Yesterday a friend of mine asked me what the Bible says to do when someone has “royally screwed you” (ok, his words were stronger, but you get the idea). He said he already has his lawyers in contact with the offender. It made me think of this post from several years ago…
John said, “I think you need to do a Matthew 18:15.”
No, no, NO! Anything but that! Not that Uncomfortable Thing. Not that Truth-Telling thing. Not admitting that someone has the power to actually ding me.
“If a fellow believer hurts you, go and tell him—work it out between the two of you. If he listens, you’ve made a friend. If he won’t listen, take one or two others along so that the presence of witnesses will keep things honest, and try again.” Mt. 18:15, 16 MSG
Those are some of the sentences I’d like to cut out of my Bible.
Ugh. And double-ugh.
I really like it that I grew up in a family that was super nice and basically devoid of conflict. Ok, maybe we stuffed a little, but still… We were nice dang it!
John’s comment came after I had read an email that was the last in a line of correspondence that left me feeling hurt, ticked and frankly baffled.
My natural response was withdraw. And vent.
But I preferred to frame it as “shaking the dust off my shoes” and moving on.
Who likes confrontation? Maybe Simon Cowell or Nancy Grace or Rush Limbaugh. But not me or you. We’re not pot-stirrers for Pete’s sake!
Why do most of us hate this sticky business of coming clean with one another? Naming the offense?
- It allows us to hold onto our self-righteousness without the hard work of understaning another point of view.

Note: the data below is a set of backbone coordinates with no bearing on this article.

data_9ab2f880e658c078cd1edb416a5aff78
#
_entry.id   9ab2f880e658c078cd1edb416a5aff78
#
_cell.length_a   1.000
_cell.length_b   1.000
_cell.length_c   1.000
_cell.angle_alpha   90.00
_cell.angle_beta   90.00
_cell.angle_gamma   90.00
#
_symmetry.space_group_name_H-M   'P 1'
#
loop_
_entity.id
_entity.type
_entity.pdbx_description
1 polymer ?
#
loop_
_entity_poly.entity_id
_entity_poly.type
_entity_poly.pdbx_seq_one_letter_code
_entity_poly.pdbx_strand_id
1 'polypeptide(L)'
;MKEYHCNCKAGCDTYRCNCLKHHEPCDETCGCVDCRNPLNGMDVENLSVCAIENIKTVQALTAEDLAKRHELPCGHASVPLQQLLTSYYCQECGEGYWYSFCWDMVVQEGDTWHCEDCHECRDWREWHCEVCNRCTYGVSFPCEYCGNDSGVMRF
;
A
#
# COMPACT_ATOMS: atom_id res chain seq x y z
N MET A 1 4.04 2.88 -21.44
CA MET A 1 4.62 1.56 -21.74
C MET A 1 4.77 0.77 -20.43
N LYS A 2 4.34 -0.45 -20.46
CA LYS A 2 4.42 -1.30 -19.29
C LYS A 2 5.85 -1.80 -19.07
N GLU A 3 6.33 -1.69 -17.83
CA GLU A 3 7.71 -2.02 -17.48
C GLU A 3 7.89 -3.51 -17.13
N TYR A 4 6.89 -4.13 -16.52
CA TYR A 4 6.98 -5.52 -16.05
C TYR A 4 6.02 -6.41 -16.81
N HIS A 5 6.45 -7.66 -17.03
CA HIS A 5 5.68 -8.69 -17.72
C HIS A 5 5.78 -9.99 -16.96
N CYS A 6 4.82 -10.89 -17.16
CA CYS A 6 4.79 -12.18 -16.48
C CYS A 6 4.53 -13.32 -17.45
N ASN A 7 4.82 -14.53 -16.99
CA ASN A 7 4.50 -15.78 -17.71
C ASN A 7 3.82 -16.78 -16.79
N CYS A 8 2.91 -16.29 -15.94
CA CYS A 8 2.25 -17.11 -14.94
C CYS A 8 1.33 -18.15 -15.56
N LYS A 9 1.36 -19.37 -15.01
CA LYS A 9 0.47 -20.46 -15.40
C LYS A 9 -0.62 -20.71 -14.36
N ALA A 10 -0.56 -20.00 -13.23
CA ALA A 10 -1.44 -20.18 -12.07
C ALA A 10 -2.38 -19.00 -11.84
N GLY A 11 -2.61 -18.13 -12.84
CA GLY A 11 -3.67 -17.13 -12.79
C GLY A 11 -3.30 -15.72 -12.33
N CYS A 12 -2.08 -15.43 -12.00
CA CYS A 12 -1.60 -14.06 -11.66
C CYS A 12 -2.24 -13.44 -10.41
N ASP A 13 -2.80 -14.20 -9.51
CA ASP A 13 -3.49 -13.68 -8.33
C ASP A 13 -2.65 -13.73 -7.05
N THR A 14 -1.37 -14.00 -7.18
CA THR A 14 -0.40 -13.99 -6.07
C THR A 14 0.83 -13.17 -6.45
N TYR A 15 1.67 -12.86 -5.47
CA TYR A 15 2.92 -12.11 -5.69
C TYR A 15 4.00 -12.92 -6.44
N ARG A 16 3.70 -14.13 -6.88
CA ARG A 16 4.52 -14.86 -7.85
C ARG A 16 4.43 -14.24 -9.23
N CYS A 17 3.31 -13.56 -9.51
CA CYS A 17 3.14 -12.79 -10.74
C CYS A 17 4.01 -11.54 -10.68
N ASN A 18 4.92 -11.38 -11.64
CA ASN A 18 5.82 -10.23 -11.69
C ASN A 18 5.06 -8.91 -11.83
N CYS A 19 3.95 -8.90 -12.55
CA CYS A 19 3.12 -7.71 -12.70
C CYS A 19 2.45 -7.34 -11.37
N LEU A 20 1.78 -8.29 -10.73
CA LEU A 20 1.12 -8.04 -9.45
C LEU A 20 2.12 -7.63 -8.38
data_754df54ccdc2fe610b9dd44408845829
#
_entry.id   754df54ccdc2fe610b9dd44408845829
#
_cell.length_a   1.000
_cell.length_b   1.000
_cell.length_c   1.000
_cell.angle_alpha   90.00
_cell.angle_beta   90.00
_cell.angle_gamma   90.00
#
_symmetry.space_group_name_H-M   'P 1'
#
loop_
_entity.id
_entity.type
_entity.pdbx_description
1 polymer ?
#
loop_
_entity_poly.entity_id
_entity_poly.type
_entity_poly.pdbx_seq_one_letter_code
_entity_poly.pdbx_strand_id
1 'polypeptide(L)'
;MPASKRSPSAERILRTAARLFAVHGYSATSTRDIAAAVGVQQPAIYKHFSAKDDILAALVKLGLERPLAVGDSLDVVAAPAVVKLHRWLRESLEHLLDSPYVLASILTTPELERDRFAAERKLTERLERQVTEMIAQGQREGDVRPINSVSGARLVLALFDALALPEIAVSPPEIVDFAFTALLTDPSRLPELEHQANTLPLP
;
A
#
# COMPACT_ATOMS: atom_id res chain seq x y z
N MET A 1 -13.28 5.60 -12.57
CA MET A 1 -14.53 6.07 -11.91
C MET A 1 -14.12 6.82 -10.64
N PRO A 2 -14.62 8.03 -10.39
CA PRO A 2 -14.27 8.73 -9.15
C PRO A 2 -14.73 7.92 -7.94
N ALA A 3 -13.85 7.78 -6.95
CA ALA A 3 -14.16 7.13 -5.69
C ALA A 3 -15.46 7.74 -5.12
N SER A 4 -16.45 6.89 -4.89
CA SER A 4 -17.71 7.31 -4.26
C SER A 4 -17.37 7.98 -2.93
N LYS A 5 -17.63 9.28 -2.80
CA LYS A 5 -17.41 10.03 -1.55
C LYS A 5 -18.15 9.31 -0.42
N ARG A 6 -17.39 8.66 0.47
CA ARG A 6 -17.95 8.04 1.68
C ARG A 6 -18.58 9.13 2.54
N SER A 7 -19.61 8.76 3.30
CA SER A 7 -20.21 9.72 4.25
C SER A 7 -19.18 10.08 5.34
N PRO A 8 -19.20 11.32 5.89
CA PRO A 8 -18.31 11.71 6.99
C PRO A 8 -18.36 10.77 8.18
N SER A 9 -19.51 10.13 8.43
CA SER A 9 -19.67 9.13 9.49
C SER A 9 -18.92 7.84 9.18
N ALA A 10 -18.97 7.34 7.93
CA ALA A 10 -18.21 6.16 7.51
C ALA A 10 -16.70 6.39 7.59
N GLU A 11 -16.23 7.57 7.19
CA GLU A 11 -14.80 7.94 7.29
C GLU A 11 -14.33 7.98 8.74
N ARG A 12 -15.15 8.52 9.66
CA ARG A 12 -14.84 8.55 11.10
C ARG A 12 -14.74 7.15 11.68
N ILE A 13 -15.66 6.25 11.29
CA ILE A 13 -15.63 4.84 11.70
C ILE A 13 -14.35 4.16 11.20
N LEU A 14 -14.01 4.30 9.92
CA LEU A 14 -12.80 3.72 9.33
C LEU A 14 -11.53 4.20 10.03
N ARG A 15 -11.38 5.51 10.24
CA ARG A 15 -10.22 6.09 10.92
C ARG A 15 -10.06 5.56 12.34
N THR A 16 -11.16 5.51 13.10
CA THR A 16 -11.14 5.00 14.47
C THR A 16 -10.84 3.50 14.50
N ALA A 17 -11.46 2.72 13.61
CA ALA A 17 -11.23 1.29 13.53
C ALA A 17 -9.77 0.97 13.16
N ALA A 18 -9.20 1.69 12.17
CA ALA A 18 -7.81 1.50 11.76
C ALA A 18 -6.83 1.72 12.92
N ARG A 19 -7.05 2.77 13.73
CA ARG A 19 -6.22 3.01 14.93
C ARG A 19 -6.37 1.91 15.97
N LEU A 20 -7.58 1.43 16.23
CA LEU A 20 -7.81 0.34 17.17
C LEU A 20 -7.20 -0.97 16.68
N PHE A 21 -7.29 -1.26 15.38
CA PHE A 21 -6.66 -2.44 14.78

- If promotes an illusion of safety. Having a face to face conversation feels risky. What if I get hurt more? What if (gasp) I’m wrong?
- It projects an image of submission and nicety. We don’t want the label of being high maintenance or overly sensitive.
Not everything is a Matthew 18:15 issue.
Proverbs 19:11 says “A person’s wisdom yields patience; it is to one’s glory to overlook an offense.” There are those dings we cover with grace like a bandaid. They heal and we move on.
But then there are those wounds that require us to examine our own heart and, with humility, bring the situation to the attention of another.
I love the idea of Romans 12:18.
“If it is possible, as far as it depends on you, live at peace with everyone.”
But living at peace doesn’t mean denial, or stuffing or withdrawal, all of which would be preferable in my book to, you know…actually talking about it.
So why is this so important?
I wrote the other day about a group of us trying memorizing Matthew 5-7 – Jesus’ Sermon on the Mount. Here’s the thing…Our goal isn’t just get through the Sermon on the Mount. We want to get the Sermon on the Mount through us!
In the Sermon on the Mount Jesus puts a high value on everything involved with this process of conflict resolution – bringing things to light instead of hiding them in the darkness, unity rather than division, understanding and compassion rather than pride.
Several of my partners in this project are friends who are traveling in the Middle East right now, pursuing peace and understanding on a global level. But if we can’t get it right in our own lives we can’t get it right half-way around the world, right?
So, as uncomfortable as it is, I’m going to set up a time to sit down across from my friend, question for better understanding, and have the hard conversation.
What’s been your experience with this Matthew 18:15 stuff?